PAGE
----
Saturday, June 07, 2008

I'm Totally P.O.(v)'d

Photo courtesy of Stock Exchange

**Warning: Today's Favorite Line contains adult content**

That's right, I said it out loud...I'm PO'd about POV. (That's Point of View for the uninitiated, or the viewpoint from which a story is told.)

When I was new to fiction, there was plenty said about POV do's and dont's. The rules were simple: stick to one or two unless you're Stephen King, which you ain't (nyah nyah). Don't get POV's mixed up, don't change them like underwear, and don't use second person...because it's apparently just too freakin' weird.

Simple, however, is not always easy. Once I abandoned my single-POV short fiction for romance, I automatically sought the his & hers approach...then found myself plagued with guilt whenever I left the other character alone too long, as though they'd feel slighted and misbehave when it finally came around to their turn. Admittedly, I was also quite curious to know what the other one was up to, so I simply HAD to check in and see what I'd "missed." Tennis-match style head-hopping followed, probably enough to get me sued for whiplash. Fortunately, time, patience, and a good lashing from one of my editors allowed me to retire my tennis racket and delay POV changes, fermenting anticipation like fine wine.

Since then I've written over half a dozen romantic tales, and by now one would assume I'm quite secure in handling perspective. So I was...until Kata Sutra, my new WIP this week. In this latest red-hot, I envisioned a triangle or menage scenario and was wondering how to handle the POV. The main M/F had stories to tell that required two POVs, but I hardly wanted to toss in a whole other tamale just for the sex. To fix this awkward third wheel issue I went to the Big Authority, Google, to scare up some other erotic writers and their thoughts on the subject.

Just my luck to discover that apparently, his/her POV ain't where it's at. According to several sources, big pubbers like Harlequin (and supposedly, readers) are most interested in single female POV.

Doth mine eyes deceive me? No heroes unless they are within their intended's eye line? Sacrilege! Of course, I never write hero POV just to "see what he thinks about the romance." They have subplot demons of their own that must be sorted out by the end. But should they? My research this week was enough to give me pause, especially about my more erotic work. Should I go feminist and dump male POV? This would solve my immediate dilemma with Kata Sutra, but then huky martial arts instructor Evan Dakota won't have his issues aired in public. Drat the luck.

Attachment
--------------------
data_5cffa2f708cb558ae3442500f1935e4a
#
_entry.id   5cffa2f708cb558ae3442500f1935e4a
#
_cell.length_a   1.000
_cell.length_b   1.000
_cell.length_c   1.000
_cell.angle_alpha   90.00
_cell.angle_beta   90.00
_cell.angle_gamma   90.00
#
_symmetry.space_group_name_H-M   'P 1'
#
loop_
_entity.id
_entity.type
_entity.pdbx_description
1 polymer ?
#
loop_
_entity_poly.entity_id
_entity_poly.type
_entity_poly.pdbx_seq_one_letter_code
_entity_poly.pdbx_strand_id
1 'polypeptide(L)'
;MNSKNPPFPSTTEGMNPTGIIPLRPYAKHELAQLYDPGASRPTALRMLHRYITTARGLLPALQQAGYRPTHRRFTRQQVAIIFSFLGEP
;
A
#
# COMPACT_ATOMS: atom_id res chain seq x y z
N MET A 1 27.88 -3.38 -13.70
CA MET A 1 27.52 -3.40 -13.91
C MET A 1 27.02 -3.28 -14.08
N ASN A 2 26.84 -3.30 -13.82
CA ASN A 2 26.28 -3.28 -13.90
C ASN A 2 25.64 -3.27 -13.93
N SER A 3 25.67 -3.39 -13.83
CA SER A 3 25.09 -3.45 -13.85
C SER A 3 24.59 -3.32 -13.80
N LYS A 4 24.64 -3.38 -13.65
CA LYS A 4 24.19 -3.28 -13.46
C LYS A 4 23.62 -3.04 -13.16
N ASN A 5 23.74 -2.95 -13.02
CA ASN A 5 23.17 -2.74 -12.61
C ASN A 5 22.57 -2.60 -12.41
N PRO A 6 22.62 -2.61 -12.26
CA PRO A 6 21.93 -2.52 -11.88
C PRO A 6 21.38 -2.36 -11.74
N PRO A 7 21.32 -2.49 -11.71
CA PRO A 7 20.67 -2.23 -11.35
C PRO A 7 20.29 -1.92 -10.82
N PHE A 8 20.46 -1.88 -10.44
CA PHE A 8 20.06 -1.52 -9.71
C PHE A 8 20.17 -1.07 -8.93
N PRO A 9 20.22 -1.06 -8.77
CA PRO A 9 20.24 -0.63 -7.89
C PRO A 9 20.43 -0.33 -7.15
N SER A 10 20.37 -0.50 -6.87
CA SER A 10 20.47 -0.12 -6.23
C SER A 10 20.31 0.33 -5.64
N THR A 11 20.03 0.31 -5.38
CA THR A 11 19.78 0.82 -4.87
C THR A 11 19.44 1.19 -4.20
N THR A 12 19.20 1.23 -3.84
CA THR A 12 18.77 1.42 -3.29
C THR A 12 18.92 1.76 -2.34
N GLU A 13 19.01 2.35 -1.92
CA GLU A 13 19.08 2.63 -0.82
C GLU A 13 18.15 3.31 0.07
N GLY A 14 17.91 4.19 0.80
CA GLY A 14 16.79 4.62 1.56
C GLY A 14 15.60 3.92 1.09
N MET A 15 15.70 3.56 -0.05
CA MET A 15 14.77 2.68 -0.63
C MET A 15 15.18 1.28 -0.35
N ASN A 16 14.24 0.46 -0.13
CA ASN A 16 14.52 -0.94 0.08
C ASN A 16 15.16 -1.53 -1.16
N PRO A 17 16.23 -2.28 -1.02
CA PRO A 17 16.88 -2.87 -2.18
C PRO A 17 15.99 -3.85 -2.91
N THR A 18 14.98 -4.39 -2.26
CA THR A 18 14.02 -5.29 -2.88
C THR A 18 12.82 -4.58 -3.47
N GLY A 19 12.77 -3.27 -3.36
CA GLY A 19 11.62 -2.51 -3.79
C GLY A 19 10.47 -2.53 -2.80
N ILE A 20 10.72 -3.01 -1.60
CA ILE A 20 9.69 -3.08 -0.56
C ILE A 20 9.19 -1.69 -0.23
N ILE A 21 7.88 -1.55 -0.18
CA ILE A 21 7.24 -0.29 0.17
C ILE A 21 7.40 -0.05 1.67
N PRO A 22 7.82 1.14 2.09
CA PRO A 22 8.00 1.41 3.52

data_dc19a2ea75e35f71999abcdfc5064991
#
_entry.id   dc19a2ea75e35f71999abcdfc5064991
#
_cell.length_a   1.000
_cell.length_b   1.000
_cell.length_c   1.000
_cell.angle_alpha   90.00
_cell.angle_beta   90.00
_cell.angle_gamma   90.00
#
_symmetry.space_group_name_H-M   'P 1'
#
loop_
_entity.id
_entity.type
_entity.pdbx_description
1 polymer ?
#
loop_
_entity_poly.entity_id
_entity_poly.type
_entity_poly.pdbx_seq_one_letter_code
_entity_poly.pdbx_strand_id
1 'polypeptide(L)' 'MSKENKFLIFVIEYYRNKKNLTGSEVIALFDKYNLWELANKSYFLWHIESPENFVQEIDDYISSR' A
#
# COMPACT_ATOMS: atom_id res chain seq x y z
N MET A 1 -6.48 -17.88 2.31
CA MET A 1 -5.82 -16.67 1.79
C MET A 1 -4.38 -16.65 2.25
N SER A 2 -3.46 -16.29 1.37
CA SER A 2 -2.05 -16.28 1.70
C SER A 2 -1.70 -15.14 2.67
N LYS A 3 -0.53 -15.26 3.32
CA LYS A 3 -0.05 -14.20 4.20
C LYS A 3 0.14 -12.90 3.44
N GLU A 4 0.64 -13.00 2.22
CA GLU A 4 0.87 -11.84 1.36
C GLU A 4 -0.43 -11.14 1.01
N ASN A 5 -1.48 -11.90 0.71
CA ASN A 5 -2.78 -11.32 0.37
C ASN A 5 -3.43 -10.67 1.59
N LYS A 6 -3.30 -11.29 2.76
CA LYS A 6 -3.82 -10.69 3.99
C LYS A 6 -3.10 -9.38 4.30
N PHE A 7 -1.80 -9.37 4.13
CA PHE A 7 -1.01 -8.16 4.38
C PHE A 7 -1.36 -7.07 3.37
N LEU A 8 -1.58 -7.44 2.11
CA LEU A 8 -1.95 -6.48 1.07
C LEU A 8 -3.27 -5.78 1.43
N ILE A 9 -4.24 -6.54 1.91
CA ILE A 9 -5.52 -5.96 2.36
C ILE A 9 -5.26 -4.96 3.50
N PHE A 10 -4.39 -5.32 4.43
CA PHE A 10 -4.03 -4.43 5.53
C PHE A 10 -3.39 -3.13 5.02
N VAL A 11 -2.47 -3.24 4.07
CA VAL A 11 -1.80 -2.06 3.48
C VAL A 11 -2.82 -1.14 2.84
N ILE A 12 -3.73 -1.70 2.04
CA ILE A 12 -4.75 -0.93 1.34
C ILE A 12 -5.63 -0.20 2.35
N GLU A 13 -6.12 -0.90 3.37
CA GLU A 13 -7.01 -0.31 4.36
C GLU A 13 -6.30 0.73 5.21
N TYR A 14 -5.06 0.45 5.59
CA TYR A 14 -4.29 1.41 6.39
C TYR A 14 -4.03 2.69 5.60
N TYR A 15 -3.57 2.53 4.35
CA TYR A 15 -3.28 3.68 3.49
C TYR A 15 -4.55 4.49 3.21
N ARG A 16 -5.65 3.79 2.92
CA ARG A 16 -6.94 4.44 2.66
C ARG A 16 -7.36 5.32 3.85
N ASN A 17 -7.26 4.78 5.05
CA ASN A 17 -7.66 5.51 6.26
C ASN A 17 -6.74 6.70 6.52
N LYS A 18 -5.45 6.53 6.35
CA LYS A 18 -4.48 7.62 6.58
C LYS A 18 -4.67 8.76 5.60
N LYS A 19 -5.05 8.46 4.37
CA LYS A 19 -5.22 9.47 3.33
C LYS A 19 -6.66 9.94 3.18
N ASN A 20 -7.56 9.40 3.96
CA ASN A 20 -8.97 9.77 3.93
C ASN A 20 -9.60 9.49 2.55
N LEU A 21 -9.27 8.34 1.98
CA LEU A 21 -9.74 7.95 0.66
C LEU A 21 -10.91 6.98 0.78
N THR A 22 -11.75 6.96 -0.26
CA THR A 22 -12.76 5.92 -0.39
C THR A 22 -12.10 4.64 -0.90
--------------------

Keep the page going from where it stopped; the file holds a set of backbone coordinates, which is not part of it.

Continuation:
So now I turn to YOU, dear Readers-o-the-Blog, for insight on the mysteries of red-hot POV. What do you prefer in your spicy reads? Solid immersion within the feminine POV throughout, leaving all of the inner workings of the hero shrouded in mystery until she peels back the layers? Or a tale where the man has his own dragons to slay after the heroine has retired to her bedchamber to dream of true love? Do tell! I confess that while I enjoy both, I prefer the doubt why I write it. In real life romance I've only got my viewpoint, so for fantasy I appreciate a peek at the other side.

Today's Favorite Line Written (tragically bound for the Delete key should I have to dump male POV): A short, almost feral growl sought escape at the very thought of the seemingly innocent, blond goddess who had blindsided Evan the week before. Hair like an angel, curves like a demoness, she was enough to bring any man to full attested to now by the perceptible twitch against the mat beneath him as the memory of round, full lips and firm breasts sent a fair percent of his circulation shooting south.


Paul McDermott said...

While I appreciate that you write first and foremost for your OWN satisfaction [don't we all!!!?] ---

Tossing in a para every now and then which illustrates the male POV is surely neither more nor less than an attempt to make your writing equally attractive to readers of BOTH sexes?

I admit to being a relative novice in the romance genre but surely an author has the right to (at the very least!) TRY to express BOTH sides of the coin?

Renee Knowles said...

Interesting question, Lisa. I actually love reading male POV. I enjoy writing too--sometimes more than the female POV :)

In fact, a romance with only one POV would distract me. I want to know the hero's motivations and feelings. This also ups the sexual tension IMHO.

Thanks for the post! Good luck with your WIP. Sounds hot!


Cindy Jacks said...

Hi Lisa, I completely understand your dilemma. I've found some of the rules of the trade a little limiting myself. The writer and rebel in me would say rules are made to be broken. Do what you feel works and is necessary.

But as a reader, I would say the female perspective is popular for a reason. The genre you write has a predominantly female readership. Most women read to escape and sometimes that means escape the masculine perspective as well (sorry, guys, we still love you though). Plus it's easier to identify with the heroine and remain steeped in the fantasy if the POV stays with her.

So that probably doesn't help at all, lol. I'd say go with your instincts and what the story requires. Great blog topic!

Crystalwizard said...


1. if you're writing for a specific publisher, do it their way.